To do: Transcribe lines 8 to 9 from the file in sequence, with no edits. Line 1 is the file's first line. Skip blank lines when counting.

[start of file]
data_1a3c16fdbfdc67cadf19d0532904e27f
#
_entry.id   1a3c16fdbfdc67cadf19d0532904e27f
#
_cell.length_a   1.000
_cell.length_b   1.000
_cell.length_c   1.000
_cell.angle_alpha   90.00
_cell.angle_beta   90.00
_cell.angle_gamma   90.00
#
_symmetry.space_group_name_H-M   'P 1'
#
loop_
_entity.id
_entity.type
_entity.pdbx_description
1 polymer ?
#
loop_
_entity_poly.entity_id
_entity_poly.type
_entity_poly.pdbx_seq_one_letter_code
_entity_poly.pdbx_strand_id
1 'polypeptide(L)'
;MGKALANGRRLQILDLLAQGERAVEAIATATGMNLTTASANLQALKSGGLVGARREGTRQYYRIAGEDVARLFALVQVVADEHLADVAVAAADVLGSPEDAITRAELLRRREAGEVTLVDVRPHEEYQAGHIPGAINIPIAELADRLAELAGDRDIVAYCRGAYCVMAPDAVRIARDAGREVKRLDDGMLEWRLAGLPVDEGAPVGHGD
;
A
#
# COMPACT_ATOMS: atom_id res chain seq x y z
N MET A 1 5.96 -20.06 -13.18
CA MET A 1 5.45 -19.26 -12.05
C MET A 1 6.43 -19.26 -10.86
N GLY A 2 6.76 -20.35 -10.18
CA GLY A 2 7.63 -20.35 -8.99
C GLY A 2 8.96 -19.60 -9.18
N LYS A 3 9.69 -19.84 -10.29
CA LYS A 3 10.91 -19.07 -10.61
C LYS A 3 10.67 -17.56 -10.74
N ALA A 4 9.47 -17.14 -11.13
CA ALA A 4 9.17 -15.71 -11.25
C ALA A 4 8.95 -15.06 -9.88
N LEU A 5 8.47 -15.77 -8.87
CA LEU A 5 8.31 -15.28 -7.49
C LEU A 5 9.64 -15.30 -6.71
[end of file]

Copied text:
_cell.angle_alpha   90.00
_cell.angle_beta   90.00